I am so new to raw that most would say; I’m not yet raw, but sure hoping to get there soon. In mid March I had a massive stroke and wound up being medivaced to Anchorage where I spent the next 2 1/2 months at various hospitals. I was finally released in early June, but now I am having trouble walking so I can’t fix meals like I would like. Fortunately, my husband has been fixing the meals but they are typically SAD. I had just learned about eating raw and had bought a couple books when I had the stroke. So, in spirit I am already raw.
I have spent many years studying nutrition and the raw foods diet makes much sense. That is partly why I am upset because I was eating a supposedly great and nutritious diet. Oh well, now is my chance to overcome the effects of the stroke and get on with life. Apparently they didn’t think I would live and then they decided I would never walk. Well, I AM walking with a walker even if it is very slow and painful due to hammer toes. I am going to get something to put in my shoes to help, but there aren’t any here that we have been able to find. A friend of ours is going to send some down from Anchorage.
This looks to be a friendly a place to visit. Hope to get to know you better as time goes onward.
Hi Northern Stars! I am so sorry that happened but I know you will prove them wrong! Green smoothies should be pretty easy for you or your husband to make. You should try sprouting- that is a way to get so much really great and really fresh nutrition.
Both figuratively and literally speaking, walnuts are “brain food.” As Rebecca Wood points out in her “New Foods Encyclopedia,” the walnut looks remarkably like the human brain. “The thin, outer green husk, which is removed before the walnuts are marketed, is likened to the scalp. The walnut’s hard shell is like a skull. The thin envelope inside, with its paper-like partitions between the two halves of the nut, is like the membrane. The convoluted nut itself represents the human brain’s two hemispheres.” Now, you might not like to remember this resemblance while you’re eating a handful of them, but you will want to remember that walnuts are made up of 15 to 20 percent protein and contain linoleic (omega-6 fatty acids) and alpha-linoleic acids (omega-3 fatty acids), vitamin E and vitamin B6, making them an excellent source of nourishment for your nervous system.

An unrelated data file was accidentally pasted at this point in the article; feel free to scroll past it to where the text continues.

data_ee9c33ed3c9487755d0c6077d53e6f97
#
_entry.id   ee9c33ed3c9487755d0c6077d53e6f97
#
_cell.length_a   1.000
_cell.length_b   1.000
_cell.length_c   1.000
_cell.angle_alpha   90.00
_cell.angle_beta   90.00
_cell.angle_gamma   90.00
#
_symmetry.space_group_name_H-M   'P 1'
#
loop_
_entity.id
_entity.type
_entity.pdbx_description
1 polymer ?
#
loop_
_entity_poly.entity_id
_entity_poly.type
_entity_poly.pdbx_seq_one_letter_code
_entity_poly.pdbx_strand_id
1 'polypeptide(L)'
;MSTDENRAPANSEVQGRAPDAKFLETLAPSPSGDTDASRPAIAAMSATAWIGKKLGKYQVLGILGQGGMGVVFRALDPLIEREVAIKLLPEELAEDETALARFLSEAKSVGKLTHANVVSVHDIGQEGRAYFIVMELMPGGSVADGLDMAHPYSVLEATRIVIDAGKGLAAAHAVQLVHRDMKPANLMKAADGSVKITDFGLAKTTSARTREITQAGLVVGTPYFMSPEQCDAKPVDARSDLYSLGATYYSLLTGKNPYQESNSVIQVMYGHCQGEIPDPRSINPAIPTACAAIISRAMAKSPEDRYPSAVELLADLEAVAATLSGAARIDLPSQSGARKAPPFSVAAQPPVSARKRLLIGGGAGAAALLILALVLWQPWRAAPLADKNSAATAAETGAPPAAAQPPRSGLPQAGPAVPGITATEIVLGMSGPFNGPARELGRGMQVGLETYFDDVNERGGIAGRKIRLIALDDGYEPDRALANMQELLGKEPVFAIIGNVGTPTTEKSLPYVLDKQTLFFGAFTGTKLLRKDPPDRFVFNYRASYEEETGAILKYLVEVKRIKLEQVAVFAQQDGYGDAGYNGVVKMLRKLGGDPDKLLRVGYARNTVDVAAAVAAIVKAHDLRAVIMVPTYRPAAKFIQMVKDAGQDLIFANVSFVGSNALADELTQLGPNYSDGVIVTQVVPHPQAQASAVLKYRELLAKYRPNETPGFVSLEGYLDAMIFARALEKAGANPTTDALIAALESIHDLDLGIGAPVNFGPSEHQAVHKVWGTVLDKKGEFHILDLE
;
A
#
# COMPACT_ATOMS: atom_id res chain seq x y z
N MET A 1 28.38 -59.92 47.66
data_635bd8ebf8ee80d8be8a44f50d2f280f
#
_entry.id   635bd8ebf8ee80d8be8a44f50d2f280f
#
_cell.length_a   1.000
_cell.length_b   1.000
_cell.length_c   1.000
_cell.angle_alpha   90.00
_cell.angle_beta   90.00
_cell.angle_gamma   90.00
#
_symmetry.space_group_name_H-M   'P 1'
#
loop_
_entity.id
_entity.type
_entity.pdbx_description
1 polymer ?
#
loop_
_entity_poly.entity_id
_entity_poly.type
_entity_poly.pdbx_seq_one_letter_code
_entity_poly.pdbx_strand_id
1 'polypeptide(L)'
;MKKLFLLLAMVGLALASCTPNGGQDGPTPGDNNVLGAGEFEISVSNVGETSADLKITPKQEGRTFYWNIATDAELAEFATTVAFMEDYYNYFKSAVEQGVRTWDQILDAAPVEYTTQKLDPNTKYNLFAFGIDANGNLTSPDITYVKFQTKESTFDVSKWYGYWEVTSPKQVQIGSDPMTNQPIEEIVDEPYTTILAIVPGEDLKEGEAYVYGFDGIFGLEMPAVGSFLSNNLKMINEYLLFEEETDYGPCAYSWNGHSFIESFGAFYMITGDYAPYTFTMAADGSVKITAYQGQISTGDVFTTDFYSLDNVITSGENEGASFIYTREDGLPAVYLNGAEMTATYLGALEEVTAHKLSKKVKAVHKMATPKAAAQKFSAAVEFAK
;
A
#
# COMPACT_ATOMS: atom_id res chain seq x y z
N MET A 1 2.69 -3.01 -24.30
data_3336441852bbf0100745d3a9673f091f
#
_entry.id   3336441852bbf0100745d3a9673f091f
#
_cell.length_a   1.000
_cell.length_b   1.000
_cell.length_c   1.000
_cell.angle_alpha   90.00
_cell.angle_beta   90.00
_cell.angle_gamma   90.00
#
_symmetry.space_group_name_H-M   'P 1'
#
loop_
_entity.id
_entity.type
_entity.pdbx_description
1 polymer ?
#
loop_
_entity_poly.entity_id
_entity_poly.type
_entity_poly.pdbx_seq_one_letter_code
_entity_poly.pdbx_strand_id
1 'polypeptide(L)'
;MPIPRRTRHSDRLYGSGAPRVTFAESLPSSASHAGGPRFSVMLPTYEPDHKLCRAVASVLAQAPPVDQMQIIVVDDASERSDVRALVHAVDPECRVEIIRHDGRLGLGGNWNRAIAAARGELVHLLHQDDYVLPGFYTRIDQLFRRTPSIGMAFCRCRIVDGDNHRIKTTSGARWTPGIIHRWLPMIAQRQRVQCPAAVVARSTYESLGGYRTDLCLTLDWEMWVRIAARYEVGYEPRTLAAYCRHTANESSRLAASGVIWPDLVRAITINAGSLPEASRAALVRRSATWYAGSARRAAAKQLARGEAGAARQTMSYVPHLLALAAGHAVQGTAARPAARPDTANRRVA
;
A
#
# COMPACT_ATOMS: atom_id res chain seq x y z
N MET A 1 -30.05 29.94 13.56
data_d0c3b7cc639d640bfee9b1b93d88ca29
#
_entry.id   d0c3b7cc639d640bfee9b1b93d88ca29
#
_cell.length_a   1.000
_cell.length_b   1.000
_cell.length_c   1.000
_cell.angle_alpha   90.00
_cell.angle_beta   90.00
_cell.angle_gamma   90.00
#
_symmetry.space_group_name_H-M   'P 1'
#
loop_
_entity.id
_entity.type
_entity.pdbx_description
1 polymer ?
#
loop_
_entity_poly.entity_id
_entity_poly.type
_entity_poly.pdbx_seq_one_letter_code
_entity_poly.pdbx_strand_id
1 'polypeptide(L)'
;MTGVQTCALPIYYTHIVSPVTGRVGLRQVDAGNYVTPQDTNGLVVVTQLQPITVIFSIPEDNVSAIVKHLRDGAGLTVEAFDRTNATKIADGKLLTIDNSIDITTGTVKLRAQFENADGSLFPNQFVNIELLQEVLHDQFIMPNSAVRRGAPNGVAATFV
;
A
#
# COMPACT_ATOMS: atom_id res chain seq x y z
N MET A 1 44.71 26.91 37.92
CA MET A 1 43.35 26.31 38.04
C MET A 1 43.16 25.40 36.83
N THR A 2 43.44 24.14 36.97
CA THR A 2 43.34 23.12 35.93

Vinpocetine is derived from vincamine, the major indole alkaloid from the periwinkle plant. Vinpocetine has been used for many years in Europe to enhance memory and mental function. Vinpocetine improves blood supply to the brain, increases oxygen and glucose use by the brain, increases the vasodilation response to hypoxia (oxygen deficiency), and reduces abnormal coagulation of the blood.
An article in the European Journal of Neurology described a study of 30 patients diagnosed with acute ischemic stroke. The National Institute of Health Stroke Scale was marginally (but significantly) better in the group treated with vinpocetine at 3 months. No significant adverse effects were seen. The authors concluded that a full-scale trial of vinpocetine was feasible and warranted (Fegin et al. 2001).
Vinpocetine, derived from Vinca minor (lesser periwinkle), has been used as a prescription medication in Europe and Asia for over 20 years. Vinpocetine selectively increases blood flow to the brain and reduces neuronal excitotoxicity, resulting in improved stroke recovery and stroke preventive benefit. Vinpocetine has been shown to increase memory and cognition, improve intellectual performance, and enhance coordination. It has been shown to improve vision, hearing, and tinnit u i s (ringing in the ears) as well (Subhan et al. 1985; Balestreri et al. 1987; Hindmarch et al. 1991).